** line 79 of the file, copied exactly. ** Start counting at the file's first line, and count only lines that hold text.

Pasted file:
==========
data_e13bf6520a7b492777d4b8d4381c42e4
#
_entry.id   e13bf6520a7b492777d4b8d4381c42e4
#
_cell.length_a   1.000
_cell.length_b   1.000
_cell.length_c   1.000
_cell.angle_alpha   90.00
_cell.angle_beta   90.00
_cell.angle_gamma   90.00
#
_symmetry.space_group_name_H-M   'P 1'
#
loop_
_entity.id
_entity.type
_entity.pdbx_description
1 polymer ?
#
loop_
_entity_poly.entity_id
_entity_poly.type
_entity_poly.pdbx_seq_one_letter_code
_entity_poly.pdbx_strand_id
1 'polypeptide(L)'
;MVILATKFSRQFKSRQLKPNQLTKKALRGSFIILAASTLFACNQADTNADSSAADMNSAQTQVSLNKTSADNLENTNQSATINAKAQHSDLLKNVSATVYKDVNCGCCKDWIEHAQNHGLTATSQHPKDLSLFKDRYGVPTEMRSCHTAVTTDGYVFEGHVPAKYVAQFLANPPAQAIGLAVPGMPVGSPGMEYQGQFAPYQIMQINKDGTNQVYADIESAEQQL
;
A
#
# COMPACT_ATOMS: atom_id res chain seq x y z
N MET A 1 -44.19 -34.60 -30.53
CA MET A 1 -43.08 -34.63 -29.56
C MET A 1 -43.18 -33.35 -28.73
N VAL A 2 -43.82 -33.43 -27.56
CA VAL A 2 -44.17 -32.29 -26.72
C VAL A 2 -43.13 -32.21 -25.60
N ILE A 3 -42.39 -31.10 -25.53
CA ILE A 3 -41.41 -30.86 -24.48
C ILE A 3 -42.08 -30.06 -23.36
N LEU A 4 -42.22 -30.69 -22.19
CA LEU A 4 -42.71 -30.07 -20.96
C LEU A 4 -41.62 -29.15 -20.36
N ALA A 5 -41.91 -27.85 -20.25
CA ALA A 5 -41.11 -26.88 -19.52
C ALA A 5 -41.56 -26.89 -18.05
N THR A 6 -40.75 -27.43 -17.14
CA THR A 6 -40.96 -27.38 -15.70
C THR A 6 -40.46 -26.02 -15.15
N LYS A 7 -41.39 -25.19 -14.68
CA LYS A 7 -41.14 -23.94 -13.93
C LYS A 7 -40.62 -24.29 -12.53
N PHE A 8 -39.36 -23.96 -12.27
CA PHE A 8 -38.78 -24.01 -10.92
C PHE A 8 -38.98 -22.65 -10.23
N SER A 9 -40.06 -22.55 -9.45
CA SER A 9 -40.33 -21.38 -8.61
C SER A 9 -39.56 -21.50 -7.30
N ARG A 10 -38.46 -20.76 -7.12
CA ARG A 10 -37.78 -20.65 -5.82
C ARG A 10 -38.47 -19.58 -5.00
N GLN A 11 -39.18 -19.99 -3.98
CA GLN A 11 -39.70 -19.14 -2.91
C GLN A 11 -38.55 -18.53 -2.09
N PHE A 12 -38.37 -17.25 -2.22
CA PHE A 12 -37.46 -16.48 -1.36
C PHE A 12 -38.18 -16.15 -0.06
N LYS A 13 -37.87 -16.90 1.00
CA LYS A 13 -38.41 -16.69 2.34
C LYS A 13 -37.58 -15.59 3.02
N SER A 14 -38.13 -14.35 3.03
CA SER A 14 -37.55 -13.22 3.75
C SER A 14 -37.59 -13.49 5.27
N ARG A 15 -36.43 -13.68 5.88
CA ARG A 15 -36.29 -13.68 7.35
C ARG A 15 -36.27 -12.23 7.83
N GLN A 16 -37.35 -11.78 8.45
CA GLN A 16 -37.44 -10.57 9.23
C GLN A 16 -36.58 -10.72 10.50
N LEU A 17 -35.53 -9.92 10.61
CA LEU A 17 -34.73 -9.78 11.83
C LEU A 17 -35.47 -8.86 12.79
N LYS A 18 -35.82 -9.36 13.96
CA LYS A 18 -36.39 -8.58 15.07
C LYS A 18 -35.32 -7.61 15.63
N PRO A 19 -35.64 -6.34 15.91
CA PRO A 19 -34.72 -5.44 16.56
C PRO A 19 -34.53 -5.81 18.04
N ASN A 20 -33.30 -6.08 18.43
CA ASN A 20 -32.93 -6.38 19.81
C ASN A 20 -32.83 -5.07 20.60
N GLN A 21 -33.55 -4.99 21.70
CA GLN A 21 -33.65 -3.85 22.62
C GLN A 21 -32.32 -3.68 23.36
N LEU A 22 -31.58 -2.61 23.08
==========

N LEU A 17 -35.53 -9.92 10.61